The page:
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Saitwal community is largely concentrated in Maharashtra state, though people from Saitwal community can be found in all over India.
Another name for Setaväla is Svahitavāla or Sahitavāla. It is said that the Svahitavālas are divided into two sub-castes, viz., (i) Svahitavāla and (ii) Setavāla, based on the difference of occu pation. The latter weave bodice cloth, and are cloth merchants, shop-keepers and money-lenders. The former are tailors.These distinctions are not observed now and all are termed as Setavālas.
As regards their origin many accounts are told. According to one account the Setavālas are considered as the descendants of the Kshatriyas who came to the Deccan for the protection of the Jaina sages and places of pilgrimage from fiercer sort of people, whose leaders were called Bhairavas. The places where the sages resided and where religion was specially practised were called Kshetras or holy places. The people who had been entrusted with the sacred duty of protecting religion and religious places came to be called Kshetrapālas or protectors of holy places. The Präkrit form of the Sanskrit word Kshetrasāla is Chhettaväla from which the Marathi word Setaväla is derived. From this it appears that the Setavälas came from the North and settled in the Deccan. Mr. Russel also mentions that Saitavāla is one of the castes which came into the Central Provinces from Rajputanā. As regards Setavālas in the Bombay Province it stated that they seem to have come from Marwar in search of work, though when they came is not known. They have many rustic customs and ways, but signs remain which support their claim to have a strain of Kshatriya blood. According to another account, the Setavālas appear to have been originally a body of hundred families excommunicated for some unknown reason; and now forming a caste by themselves. They were formerly known as Satavālas or the hundred families.in This seems to be wrong for obvious reasons. According to the third, the word Setavāla is derived from a Marathi word "Seta' i.e., a farm, and Setavālas are those who subsist on farming.
There are supposed to be many gotras among Setavālas but the names of 44 gotras only are available , viz., Bahu; Abhaya kumāra; Sahasrabāhu; Maghava; Vijayamitra; Mahäbahu; Bhūvallabha; Hariketu; Vijaya; Dhanapati; Simharatha; Vidyasakti; Supratishtha; Meghavähana; Prthvipäla; Vajradanta; Ratnāyudha; Anantavijaya; Dharma; Prajñāpāla; Yugandhara; Lokapāla; Hariśchandra; Sūryaputra; Yaśapäla; Minaketu; Surendra-datta; Pundarīka; Dhanaratha; Dhātrivāhana; Susheņa; Subhachandra; Pūrvabāhu; Maņimālā; Jitaśatru; Vajräyudha; Satyašruti; Jayan dhara; Narmadā; Vimalavähana; Surakirti; Vimalakirti; Srīsheņa and Chakräyudha.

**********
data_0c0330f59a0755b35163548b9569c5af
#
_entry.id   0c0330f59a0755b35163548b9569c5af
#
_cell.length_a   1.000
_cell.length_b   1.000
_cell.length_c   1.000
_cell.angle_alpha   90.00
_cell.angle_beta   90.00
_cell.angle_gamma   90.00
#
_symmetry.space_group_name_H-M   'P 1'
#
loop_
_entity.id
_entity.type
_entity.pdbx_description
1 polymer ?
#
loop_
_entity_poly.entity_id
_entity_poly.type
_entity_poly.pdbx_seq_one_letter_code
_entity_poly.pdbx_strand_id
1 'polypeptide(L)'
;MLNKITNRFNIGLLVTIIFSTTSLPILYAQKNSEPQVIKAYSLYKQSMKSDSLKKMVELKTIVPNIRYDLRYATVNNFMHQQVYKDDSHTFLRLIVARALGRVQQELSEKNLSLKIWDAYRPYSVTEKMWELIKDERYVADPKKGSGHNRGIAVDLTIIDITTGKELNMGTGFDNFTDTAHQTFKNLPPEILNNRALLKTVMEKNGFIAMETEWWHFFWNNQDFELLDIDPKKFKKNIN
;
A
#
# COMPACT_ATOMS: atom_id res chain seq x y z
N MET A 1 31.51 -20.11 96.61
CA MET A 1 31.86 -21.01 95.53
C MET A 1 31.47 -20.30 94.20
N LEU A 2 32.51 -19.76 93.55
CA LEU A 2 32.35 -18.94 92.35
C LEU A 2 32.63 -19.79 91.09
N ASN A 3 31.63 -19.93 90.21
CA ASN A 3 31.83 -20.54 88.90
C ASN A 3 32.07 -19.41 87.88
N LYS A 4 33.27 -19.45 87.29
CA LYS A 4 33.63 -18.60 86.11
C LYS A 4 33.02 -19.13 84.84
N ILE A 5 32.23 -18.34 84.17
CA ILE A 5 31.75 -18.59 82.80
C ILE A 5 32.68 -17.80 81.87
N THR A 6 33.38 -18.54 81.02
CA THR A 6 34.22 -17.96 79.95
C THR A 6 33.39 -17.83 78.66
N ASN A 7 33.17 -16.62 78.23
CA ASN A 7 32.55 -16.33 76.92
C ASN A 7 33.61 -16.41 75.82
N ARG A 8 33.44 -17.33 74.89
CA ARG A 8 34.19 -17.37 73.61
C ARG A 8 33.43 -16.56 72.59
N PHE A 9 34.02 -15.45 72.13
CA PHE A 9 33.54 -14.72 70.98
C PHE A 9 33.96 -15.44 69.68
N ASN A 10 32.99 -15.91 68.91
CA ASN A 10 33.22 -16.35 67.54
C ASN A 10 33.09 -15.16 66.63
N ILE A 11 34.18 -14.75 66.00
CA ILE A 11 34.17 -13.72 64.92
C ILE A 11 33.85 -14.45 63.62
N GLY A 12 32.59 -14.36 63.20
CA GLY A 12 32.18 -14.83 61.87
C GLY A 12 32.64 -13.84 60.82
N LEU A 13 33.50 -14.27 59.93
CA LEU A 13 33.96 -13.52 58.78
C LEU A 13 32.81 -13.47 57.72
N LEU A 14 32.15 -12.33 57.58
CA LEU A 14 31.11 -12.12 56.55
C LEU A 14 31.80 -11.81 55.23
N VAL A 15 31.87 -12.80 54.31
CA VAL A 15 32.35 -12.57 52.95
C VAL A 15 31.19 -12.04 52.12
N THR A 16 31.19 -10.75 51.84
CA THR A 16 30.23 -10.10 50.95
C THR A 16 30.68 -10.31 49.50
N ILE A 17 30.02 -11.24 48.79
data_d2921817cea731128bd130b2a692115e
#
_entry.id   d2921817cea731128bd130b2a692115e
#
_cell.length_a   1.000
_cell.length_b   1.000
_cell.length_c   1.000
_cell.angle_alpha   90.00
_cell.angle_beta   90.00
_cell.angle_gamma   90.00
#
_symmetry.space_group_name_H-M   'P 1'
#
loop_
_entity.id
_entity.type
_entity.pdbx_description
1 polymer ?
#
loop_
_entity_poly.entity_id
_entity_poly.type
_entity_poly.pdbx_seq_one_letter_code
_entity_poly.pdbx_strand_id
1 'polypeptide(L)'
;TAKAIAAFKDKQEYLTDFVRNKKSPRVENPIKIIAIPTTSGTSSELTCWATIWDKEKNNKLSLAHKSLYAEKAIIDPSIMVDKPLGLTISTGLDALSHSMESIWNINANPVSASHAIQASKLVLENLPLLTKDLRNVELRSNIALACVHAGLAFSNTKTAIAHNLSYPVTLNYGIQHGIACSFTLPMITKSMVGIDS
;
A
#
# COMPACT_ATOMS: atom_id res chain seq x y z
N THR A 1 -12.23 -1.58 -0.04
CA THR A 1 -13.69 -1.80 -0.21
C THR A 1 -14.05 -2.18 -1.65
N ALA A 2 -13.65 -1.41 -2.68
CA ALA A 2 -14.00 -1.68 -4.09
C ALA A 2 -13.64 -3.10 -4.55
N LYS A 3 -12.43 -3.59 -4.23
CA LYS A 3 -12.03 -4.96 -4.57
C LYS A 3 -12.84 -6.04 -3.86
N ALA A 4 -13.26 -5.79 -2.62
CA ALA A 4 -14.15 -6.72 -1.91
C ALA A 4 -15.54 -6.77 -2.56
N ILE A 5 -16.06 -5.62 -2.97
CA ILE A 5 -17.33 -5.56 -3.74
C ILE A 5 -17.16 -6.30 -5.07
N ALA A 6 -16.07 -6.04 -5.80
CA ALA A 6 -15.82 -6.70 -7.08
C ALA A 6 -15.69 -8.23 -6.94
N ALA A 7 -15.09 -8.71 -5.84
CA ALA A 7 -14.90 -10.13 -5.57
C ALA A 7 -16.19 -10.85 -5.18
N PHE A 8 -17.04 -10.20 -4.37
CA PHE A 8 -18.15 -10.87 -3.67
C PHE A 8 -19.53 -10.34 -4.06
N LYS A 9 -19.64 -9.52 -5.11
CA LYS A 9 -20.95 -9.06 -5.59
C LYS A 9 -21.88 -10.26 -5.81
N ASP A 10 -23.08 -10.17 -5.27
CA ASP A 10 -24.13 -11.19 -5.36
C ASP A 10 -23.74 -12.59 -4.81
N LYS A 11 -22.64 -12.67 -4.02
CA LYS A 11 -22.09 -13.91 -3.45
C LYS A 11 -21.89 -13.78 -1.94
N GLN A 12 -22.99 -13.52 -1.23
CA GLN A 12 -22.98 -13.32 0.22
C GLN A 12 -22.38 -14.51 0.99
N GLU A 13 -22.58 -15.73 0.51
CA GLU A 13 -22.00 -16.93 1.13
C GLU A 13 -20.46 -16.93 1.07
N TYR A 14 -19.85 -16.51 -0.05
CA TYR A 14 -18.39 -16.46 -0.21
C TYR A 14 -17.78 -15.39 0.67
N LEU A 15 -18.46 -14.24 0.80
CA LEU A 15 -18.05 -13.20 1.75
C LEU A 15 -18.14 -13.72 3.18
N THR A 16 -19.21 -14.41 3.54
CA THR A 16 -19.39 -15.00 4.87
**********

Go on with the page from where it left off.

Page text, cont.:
The community is majority among Digambar Jains in Maharashtra. They are predominantly in profession of tailoring and have been spread in pockets of Vidarbha, Marathwada, Khandesh and in small proportion in Western Maharashtra as well.
Mostly the financially weaker section among otherwise well to do Jains. Over past few decades many of Saitwal Jains have achieved socioeconomic development with education and entrepreneurship.
Last year this community was awarded OBC status by government though it was deprived of such privileges for many years even after remaining weaker section of society due to misconception of being an integral part of elite Jain community.
Several Jain authors were born in this community. This includes Pasakirti (Sudarshana Charitra, shaka 1549), Brahma Matisagar (Adinath panchkalyanaka, shaka 1732), Nemsagar (shaka 1675-1776) etc.
A bronze image of Chandraprabha has been discussed by J. C. Wright that has an inscription mentioning that it was installed by a person of Sehitavāla jati in Śaka Year 1559 (A.D. 1638) under the supervision of Bhattaraka Vijayakīrti.
The Dakshin Bharat Jain Sabha is a religious and social service organization of the Jains of South India. The organization is headquartered at Kolhapur, Maharashtra, India. The association is credited with being one of the first Jain associations to start reform movements among the Jains in modern India. The organization mainly seeks to represent the interests of the native Jains of Maharashtra (Marathi Jains), Karnataka (Kannada Jains) and Goa.
- Vilas A. Sangave Jaina Community-a social survey, p. 94
- Vilas A. Sangave Jaina Community-a social survey, p. 95
- Svahitavala Sandesh, Dec. 2011, p. 3-4
- Two Inscribed Digambara Bronzes, J C Wright, CoJS Newsletter, March 2014, Issue 9, pp. 34-35
- Bhanu, B. V. (2004). People of India: Maharashtra - Kumar Suresh Singh - Google Books. ISBN 9788179911006. Retrieved 30 January 2013.
- Carrithers, Michael; Humphrey, Caroline (4 April 1991). The Assembly of Listeners: Jains in Society - Google Books. ISBN 9780521365055. Retrieved 30 January 2013. Missing
- Markham, Ian S.; Sapp, Christy Lohr (26 May 2009). A World Religions Reader - Google Books. ISBN 9781405171090. Retrieved 30 January 2013.